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The Hazards of Privatizing Public Infrastructure

To privatize or not to privatize? When it comes to public
infrastructure investments, from rail service in the UK to the Indiana
Turnpike, more governments worldwide are choosing to hand the reins to
private businesses. What are the early lessons of this trend?

companies leasing Chicago's parking meters expect to generate $11.6
billiion from their $1.15 billion, 75-year lease. Photo: Watawa Life via TreeHugger

For an instructive example, Yonah Freemark at The Transport Politic
is taking a look at the city of Chicago's 2008 decision to farm out its
parking meter operations to Morgan Stanley. It's a deal that seemed skewed in Morgan Stanley's favor, and Freemark notes that it looks even worse from the city's perspective today:

About two years ago, Chicago Mayor Richard Daley sold off therights to 75 years of his city’s public parking meters for $1.15 billion to a partnership of private companies led by Morgan Stanley. MayorDaley pushed the city council to approve the deal, since it would mean a huge cash infusion into a municipal government facing large budgetaryshortfalls. And he argued that putting the parking system in the handsof private enterprise would bring in market-based pricing, essential toimprove the circulation and distribution of automobiles in the city’sdowntown, but impossible to implement because of a lack of politicalwill.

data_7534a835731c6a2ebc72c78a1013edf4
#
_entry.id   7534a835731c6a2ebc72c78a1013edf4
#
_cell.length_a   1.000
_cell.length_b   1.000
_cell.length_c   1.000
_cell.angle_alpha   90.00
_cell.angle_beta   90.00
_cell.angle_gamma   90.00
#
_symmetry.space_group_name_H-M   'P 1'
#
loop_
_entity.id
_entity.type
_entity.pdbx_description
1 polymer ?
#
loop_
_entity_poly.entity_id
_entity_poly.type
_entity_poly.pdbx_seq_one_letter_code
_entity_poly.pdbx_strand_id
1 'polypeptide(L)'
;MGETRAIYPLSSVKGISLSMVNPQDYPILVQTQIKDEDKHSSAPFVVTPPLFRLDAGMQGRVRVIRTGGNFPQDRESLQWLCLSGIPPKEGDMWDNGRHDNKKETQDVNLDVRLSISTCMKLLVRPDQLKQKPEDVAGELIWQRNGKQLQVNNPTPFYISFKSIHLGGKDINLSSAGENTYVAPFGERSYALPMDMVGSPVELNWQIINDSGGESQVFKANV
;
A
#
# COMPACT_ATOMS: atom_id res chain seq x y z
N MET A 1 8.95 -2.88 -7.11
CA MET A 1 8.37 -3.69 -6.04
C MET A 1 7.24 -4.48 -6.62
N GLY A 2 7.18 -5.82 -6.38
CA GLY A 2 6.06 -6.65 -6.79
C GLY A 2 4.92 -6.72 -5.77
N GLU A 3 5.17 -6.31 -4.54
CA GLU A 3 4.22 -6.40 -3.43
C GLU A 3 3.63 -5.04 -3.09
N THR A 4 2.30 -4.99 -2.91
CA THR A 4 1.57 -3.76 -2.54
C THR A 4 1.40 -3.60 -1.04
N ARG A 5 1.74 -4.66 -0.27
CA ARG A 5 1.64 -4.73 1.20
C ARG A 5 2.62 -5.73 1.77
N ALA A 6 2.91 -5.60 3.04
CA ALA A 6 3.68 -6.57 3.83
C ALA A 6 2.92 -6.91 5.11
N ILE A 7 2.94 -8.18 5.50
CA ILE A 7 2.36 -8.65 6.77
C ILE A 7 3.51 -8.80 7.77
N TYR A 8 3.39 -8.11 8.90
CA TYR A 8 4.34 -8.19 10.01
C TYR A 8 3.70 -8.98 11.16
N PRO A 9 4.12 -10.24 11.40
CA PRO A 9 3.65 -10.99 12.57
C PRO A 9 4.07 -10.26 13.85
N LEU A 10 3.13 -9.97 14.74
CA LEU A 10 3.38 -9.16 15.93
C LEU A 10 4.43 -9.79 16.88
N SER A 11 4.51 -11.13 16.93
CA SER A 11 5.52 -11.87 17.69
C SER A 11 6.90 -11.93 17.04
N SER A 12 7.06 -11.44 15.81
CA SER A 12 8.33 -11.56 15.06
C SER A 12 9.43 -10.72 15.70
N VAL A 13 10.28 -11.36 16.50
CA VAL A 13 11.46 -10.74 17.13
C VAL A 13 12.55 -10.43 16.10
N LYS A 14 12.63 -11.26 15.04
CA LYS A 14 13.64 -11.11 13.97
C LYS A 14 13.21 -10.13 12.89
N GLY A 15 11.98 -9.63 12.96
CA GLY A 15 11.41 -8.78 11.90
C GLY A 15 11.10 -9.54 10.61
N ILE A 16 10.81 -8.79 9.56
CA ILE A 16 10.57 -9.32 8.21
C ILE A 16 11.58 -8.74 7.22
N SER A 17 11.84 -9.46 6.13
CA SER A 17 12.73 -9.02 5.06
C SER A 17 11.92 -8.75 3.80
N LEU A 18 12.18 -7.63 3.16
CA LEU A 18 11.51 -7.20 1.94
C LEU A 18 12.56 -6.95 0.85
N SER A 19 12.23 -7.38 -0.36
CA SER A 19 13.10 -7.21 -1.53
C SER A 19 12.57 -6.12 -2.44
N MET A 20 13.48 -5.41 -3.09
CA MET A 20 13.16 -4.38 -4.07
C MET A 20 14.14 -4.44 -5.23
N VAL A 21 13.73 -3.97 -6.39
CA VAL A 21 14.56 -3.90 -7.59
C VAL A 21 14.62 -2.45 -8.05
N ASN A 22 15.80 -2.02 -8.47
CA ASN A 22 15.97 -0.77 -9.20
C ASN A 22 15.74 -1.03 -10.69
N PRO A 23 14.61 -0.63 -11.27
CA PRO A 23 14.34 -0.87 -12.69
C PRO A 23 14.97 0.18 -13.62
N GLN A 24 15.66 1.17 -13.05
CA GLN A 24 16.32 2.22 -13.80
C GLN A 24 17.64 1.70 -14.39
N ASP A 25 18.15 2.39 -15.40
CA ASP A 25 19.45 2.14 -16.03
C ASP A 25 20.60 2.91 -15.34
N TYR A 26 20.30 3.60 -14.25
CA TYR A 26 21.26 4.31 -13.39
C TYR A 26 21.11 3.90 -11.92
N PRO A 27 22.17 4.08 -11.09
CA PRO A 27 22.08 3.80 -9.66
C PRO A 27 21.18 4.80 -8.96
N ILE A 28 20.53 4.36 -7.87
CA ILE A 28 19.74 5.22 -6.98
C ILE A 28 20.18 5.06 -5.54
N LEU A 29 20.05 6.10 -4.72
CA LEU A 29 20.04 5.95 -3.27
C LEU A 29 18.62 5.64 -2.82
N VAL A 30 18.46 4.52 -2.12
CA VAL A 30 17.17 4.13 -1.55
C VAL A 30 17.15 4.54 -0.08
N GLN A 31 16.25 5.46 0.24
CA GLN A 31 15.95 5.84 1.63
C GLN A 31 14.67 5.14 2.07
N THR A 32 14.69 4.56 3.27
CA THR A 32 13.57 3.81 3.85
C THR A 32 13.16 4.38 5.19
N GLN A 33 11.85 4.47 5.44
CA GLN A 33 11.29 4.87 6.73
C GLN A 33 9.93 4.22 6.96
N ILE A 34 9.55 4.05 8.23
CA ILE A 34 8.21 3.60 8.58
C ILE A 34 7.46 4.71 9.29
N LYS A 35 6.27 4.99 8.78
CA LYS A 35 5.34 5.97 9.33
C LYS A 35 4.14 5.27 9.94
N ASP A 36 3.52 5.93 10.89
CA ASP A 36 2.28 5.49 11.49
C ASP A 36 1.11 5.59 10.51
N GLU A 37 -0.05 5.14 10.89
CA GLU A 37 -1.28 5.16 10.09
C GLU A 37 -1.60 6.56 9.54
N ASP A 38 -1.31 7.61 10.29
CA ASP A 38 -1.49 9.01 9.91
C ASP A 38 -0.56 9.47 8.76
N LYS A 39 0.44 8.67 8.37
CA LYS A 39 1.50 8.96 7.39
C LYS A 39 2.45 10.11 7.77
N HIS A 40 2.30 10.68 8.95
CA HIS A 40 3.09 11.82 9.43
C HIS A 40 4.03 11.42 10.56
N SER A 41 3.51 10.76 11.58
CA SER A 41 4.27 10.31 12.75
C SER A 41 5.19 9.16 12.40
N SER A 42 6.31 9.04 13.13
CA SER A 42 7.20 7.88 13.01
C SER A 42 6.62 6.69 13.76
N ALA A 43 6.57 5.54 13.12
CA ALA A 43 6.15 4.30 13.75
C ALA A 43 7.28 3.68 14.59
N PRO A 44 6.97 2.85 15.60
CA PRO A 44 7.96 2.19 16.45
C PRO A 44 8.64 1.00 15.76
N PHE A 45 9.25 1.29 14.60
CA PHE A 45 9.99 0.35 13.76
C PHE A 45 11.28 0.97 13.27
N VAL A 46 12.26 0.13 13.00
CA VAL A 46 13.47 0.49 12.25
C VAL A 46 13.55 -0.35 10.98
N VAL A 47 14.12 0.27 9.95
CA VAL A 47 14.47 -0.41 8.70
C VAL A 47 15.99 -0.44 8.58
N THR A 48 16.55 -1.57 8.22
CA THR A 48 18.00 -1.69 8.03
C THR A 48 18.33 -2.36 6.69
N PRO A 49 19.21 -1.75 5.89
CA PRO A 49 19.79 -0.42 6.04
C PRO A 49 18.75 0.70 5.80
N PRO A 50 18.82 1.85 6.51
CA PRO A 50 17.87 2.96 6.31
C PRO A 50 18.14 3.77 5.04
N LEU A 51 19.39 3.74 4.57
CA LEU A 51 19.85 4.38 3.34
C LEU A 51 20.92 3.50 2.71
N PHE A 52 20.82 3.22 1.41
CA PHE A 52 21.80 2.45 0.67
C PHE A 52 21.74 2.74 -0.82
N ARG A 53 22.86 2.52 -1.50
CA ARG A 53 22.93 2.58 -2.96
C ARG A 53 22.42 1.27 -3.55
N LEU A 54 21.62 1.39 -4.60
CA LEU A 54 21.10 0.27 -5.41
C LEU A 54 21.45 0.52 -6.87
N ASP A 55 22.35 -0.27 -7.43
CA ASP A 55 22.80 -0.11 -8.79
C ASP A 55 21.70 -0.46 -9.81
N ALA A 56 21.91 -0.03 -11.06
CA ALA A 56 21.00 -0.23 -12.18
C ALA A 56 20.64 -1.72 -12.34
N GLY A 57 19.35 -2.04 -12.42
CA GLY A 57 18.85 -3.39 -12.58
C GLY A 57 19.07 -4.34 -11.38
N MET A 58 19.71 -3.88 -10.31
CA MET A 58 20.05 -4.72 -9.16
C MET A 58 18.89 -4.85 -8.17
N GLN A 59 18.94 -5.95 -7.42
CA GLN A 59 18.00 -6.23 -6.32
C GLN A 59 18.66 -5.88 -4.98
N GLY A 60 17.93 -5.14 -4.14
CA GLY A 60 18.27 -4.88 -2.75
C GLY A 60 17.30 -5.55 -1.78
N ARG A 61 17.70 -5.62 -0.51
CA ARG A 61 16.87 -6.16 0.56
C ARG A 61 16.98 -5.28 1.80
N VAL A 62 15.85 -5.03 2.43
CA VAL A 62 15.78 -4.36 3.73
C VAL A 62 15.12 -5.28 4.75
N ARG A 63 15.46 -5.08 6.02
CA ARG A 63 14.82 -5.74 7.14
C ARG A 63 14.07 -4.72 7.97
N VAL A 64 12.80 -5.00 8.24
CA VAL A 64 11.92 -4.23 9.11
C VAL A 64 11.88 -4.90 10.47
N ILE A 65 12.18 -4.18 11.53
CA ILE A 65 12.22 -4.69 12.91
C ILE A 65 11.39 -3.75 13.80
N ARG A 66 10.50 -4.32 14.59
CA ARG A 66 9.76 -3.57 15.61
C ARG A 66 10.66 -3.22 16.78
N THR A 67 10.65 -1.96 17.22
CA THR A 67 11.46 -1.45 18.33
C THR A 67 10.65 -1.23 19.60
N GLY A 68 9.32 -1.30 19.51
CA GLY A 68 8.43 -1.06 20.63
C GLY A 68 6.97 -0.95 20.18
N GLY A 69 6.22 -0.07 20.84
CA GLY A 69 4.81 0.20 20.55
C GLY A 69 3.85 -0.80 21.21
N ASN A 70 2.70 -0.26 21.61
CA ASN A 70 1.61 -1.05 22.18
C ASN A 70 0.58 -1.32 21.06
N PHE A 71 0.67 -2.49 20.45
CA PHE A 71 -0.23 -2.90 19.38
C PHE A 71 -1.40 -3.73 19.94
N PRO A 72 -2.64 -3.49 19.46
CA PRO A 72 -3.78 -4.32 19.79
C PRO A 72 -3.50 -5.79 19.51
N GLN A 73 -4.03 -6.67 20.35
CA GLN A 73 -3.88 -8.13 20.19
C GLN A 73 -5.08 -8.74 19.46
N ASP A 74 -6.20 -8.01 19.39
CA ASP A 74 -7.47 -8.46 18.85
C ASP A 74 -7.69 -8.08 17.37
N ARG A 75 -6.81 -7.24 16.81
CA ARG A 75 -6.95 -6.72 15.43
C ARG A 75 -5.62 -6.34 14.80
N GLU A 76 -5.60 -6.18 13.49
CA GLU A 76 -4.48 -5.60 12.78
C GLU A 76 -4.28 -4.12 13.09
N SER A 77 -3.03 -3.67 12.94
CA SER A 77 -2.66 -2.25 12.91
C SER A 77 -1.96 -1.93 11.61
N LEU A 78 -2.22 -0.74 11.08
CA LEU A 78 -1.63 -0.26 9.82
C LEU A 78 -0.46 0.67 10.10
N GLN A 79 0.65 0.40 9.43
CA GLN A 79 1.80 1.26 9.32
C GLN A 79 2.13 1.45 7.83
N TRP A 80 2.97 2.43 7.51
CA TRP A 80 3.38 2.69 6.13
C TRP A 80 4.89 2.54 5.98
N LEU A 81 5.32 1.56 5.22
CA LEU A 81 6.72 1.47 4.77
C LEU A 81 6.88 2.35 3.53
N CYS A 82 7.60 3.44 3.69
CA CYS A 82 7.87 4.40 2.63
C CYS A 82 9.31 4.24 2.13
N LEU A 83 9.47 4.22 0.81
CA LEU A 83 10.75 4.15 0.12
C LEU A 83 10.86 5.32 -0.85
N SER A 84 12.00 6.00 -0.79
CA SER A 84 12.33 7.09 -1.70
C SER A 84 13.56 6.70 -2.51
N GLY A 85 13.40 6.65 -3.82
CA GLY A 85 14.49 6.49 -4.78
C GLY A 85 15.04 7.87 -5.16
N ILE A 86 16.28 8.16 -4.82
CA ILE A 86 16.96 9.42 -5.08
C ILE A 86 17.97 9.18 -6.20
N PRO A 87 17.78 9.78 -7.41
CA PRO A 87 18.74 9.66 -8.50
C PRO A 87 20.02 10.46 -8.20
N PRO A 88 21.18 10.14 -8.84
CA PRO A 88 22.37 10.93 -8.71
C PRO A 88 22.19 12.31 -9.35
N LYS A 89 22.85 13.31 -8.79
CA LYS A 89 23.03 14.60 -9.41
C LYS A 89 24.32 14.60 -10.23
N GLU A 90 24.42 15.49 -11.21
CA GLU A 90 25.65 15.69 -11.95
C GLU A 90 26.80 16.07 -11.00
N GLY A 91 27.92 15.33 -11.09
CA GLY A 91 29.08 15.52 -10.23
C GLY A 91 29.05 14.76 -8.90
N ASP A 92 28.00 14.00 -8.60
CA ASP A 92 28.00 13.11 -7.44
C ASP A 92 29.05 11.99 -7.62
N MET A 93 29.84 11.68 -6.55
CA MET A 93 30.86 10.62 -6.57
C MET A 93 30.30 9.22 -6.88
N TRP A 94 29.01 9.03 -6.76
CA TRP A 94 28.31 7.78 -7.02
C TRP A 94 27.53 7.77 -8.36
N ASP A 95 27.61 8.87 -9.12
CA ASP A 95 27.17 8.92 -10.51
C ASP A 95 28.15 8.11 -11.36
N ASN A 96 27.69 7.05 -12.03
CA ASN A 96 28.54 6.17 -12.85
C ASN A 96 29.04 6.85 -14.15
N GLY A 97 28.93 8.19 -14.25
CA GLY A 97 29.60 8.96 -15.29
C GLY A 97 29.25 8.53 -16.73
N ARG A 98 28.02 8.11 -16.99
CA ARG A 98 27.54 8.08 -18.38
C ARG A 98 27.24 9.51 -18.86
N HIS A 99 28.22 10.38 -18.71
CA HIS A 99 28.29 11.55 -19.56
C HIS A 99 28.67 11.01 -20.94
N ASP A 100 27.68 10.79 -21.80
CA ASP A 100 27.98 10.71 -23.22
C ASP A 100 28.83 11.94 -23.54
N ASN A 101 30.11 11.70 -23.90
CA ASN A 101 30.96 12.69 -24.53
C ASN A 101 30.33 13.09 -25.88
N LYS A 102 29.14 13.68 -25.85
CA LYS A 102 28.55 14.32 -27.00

Bloomberg News, however, revealed last week that the private partnership that bought up the spaces expects togenerate at least $11.6 billion in revenues over the course of thecontract -- producing a potential profit of $9.58 billion, twice whatsome anti-Daley city council staffers predicted in 2008 the city would lose by selling off the meters (an amount that at the time was consideredoutrageously high). Chicago, meanwhile, has virtually exhausted theinitial funds it received from the deal, having done little to adapt toits local government funding shortfalls. 

Freemark goes on to cite another cautionary tale from the UK, where
the government has decided to lease out a new high-speed rail line for
30 years. This carries other risks in addition to the swindling faced
by Chicago, he writes:

Moreover, by agreeing to lease out the line, the government basicallyabandons any hope of using the program for the benefit of the greatergood. Granting control of the infrastructure to a profit-motivatedenterprise basically ensures putting existing operators in financial trouble. The infrastructure owner seems likely to demand high usage fees, and these may make the provision of low fares more difficult. Is this in the general interest of the public?

Also on the Network: Reinventing Transport offers a video on pay-as-you-go car insurance; Cascade Bicycle Club advocates for framing the debate around bicycle-friendly communities as a "win-win," rather than "cars vs. bikes"; and NEOHouston wonders whether the country’s new high-speed rail investments will be significant enough.

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